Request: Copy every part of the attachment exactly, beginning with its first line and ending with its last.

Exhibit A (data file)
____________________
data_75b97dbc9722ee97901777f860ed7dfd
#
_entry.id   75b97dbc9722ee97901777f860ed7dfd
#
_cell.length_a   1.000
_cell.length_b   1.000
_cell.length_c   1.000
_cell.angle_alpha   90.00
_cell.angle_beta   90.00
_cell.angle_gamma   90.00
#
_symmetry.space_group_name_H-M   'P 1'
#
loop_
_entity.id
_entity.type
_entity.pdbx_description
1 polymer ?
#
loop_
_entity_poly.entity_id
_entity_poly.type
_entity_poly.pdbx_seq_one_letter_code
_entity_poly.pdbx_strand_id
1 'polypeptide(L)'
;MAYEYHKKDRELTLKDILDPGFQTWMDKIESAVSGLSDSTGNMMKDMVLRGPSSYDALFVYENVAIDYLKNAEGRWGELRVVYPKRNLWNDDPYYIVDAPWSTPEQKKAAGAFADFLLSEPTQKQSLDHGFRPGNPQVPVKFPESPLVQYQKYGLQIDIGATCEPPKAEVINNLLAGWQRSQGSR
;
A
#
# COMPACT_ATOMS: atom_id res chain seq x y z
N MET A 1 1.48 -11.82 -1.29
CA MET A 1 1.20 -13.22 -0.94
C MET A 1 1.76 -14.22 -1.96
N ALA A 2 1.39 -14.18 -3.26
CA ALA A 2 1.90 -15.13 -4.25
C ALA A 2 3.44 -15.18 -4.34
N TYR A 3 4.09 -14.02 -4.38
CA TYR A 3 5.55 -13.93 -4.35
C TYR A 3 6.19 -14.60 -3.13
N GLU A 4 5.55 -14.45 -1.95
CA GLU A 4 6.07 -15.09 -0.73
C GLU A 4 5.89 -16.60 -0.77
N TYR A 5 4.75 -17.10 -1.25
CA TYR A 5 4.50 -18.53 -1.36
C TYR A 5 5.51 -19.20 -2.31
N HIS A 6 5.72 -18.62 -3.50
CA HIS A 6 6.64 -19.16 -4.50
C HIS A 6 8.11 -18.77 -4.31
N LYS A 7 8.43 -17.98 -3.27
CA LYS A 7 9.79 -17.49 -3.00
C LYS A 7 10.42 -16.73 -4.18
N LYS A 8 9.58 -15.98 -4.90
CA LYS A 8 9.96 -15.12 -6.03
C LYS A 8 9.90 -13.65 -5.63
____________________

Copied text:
data_75b97dbc9722ee97901777f860ed7dfd
#
_entry.id   75b97dbc9722ee97901777f860ed7dfd
#
_cell.length_a   1.000
_cell.length_b   1.000
_cell.length_c   1.000
_cell.angle_alpha   90.00
_cell.angle_beta   90.00
_cell.angle_gamma   90.00
#
_symmetry.space_group_name_H-M   'P 1'
#
loop_
_entity.id
_entity.type
_entity.pdbx_description
1 polymer ?
#
loop_
_entity_poly.entity_id
_entity_poly.type
_entity_poly.pdbx_seq_one_letter_code
_entity_poly.pdbx_strand_id
1 'polypeptide(L)'
;MAYEYHKKDRELTLKDILDPGFQTWMDKIESAVSGLSDSTGNMMKDMVLRGPSSYDALFVYENVAIDYLKNAEGRWGELRVVYPKRNLWNDDPYYIVDAPWSTPEQKKAAGAFADFLLSEPTQKQSLDHGFRPGNPQVPVKFPESPLVQYQKYGLQIDIGATCEPPKAEVINNLLAGWQRSQGSR
;
A
#
# COMPACT_ATOMS: atom_id res chain seq x y z
N MET A 1 1.48 -11.82 -1.29
CA MET A 1 1.20 -13.22 -0.94
C MET A 1 1.76 -14.22 -1.96
N ALA A 2 1.39 -14.18 -3.26
CA ALA A 2 1.90 -15.13 -4.25
C ALA A 2 3.44 -15.18 -4.34
N TYR A 3 4.09 -14.02 -4.38
CA TYR A 3 5.55 -13.93 -4.35
C TYR A 3 6.19 -14.60 -3.13
N GLU A 4 5.55 -14.45 -1.95
CA GLU A 4 6.07 -15.09 -0.73
C GLU A 4 5.89 -16.60 -0.77
N TYR A 5 4.75 -17.10 -1.25
CA TYR A 5 4.50 -18.53 -1.36
C TYR A 5 5.51 -19.20 -2.31
N HIS A 6 5.72 -18.62 -3.50
CA HIS A 6 6.64 -19.16 -4.50
C HIS A 6 8.11 -18.77 -4.31
N LYS A 7 8.43 -17.98 -3.27
CA LYS A 7 9.79 -17.49 -3.00
C LYS A 7 10.42 -16.73 -4.18
N LYS A 8 9.58 -15.98 -4.90
CA LYS A 8 9.96 -15.12 -6.03
C LYS A 8 9.90 -13.65 -5.63